[Source: Ken Alltucker, The Arizona Republic] – The state of Georgia hosted biotech executives from across the globe aboard a decommissioned aircraft carrier. Pennsylvania raffled away a Harley-Davidson motorcycle. And Minnesota handed out a $500 shopping spree at the Mall of America.
Economic-development representatives from 31 states, including Arizona, and more than two dozen foreign nations courted biotechnology executives and investors this week in San Diego at the Biotechnology Industry Organization’s annual convention.
They are desperate to woo biotech companies and research, which they see as an environmentally friendly industry that offers high-wage jobs, innovation and improved health care.
The states offered trips, trinkets and lots of cash to capture the industry’s attention.
One day after Massachusetts Gov. Deval Partick signed a $1 billion biotech bill, Maryland proposed its own $1.1 billion funding plan to sprinkle investments across that state’s biotech sector.
Not to be outdone, California Gov. Arnold Schwarzenegger, one of a dozen or so governors at the convention, chatted up his state’s $3 billion stem-cell research initiative and pitched California as a business destination.
“Let’s face it, California is the biotech capital of the world,” Schwarzenegger said during a luncheon speech. “If you are a biotech scientist, or an entrepreneur or an investor, California is one of the best places to set up shop.”
Arizona’s contingent of public and private bioscience interests wasn’t far behind when it came to chatting up the state’s burgeoning biotech efforts.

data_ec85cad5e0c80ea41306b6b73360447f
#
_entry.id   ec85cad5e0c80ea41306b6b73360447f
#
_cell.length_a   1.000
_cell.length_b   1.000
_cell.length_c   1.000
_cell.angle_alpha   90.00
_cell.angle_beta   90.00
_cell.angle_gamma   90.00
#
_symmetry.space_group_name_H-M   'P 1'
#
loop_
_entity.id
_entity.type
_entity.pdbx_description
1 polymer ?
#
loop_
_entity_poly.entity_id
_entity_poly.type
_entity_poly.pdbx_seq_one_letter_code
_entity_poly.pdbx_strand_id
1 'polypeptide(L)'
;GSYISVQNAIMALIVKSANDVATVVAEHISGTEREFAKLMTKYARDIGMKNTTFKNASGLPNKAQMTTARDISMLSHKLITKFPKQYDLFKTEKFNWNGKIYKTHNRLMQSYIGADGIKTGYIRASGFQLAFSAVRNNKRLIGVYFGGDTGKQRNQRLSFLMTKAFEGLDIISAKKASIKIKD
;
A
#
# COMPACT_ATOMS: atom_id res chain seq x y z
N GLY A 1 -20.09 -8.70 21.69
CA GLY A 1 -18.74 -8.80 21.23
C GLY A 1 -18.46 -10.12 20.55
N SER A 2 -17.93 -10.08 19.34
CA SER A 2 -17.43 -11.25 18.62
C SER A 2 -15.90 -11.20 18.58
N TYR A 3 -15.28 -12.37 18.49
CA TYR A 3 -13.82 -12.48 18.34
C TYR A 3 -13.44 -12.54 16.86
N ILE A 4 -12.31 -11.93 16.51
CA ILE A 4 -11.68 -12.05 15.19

Representatives from the University of Arizona’s Bio5 Institute, Arizona State University’s Biodesign Institute, Northern Arizona University, the Flinn Foundation and others were on hand to promote the Grand Canyon State.
Arizona made no splashy announcement of any new funding deal at the conference.
But the state Department of Commerce issued a news release Wednesday listing some of Arizona’s bio-related accomplishments.
Walt Plosila, a consultant who helped draft the state’s bioscience road map, said Arizona’s planned approach to grow its research base is the smartest way to expand its biotech efforts.
“The goal is not to be good at everything,” said Plosila, senior adviser to Cleveland-based Technology Partnership Practice. “It’s not to try to be like Massachusetts or Silicon Valley. They are so far ahead, and they have such a deep base – you can’t do that.”
Arizona has notched some positive momentum in recent years, Plosila said, noting the state ranked No. 27 among all states in federal National Institutes of Health grants and No. 20 in bioscience venture-capital investment during the 2007 fiscal year.
A state-funded measure helped build new state-of-the-art research labs in Tucson and Tempe. And the Translational Genomics Research Institute has expanded the state’s molecular know-how.
Even though Arizona has made strides in the area of research funding, the state still has not spawned a strong cluster of privately owned biotech companies, he added. “Arizona is not yet at a critical mass of companies,” Plosila said.
That is true of many states across the United States.
But those states work hard to woo companies at the annual biotechnology industry show.
“This has evolved over the years from being an industry show to an economic-development show,” said Curt Bilby, chief executive officer of the Austin-based biotech company Terapio. “Everybody is trying to become the next biotech cluster.”
Contest among states
Louisiana’s pavilion featured an amateur ventriloquist handling a stuffed ostrich. A pavilion for Nebraska offered biotech executives a drawing for Omaha steaks.
Kansas took on a sporting theme, with the state’s biotech organization, called the Kansas Bio Authority, circulated a pamphlet featuring a picture of the state’s college-basketball championship aftermath. The message: “Kansas: Home of Champions.”
Economic development representatives from Georgia acknowledged that competition among the states remains tough.
“You look at Boston, San Diego and the Silicon Valley – they are the leaders,” said Michael Starling, a senior project manager with the DeKalb County Office of Economic Development in suburban Atlanta. “Everybody else is reaching for that second rung.”
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